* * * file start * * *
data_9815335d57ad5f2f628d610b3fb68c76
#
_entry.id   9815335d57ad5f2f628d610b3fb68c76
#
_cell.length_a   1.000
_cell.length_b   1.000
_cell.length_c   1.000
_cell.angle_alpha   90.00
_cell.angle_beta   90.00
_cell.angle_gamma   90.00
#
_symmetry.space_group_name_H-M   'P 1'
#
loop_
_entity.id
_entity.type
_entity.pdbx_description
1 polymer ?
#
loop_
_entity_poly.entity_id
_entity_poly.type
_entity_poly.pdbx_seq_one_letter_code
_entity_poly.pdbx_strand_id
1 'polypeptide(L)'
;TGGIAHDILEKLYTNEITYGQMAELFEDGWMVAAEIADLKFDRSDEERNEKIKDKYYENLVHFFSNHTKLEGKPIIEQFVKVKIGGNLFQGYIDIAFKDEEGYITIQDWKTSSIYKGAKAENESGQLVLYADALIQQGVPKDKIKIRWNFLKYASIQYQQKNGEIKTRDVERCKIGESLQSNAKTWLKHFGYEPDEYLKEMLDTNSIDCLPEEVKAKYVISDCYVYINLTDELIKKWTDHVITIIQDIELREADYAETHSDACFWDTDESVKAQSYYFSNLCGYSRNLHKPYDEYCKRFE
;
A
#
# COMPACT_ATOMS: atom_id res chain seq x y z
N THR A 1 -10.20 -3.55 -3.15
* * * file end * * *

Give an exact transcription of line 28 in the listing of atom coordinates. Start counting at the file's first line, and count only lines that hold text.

A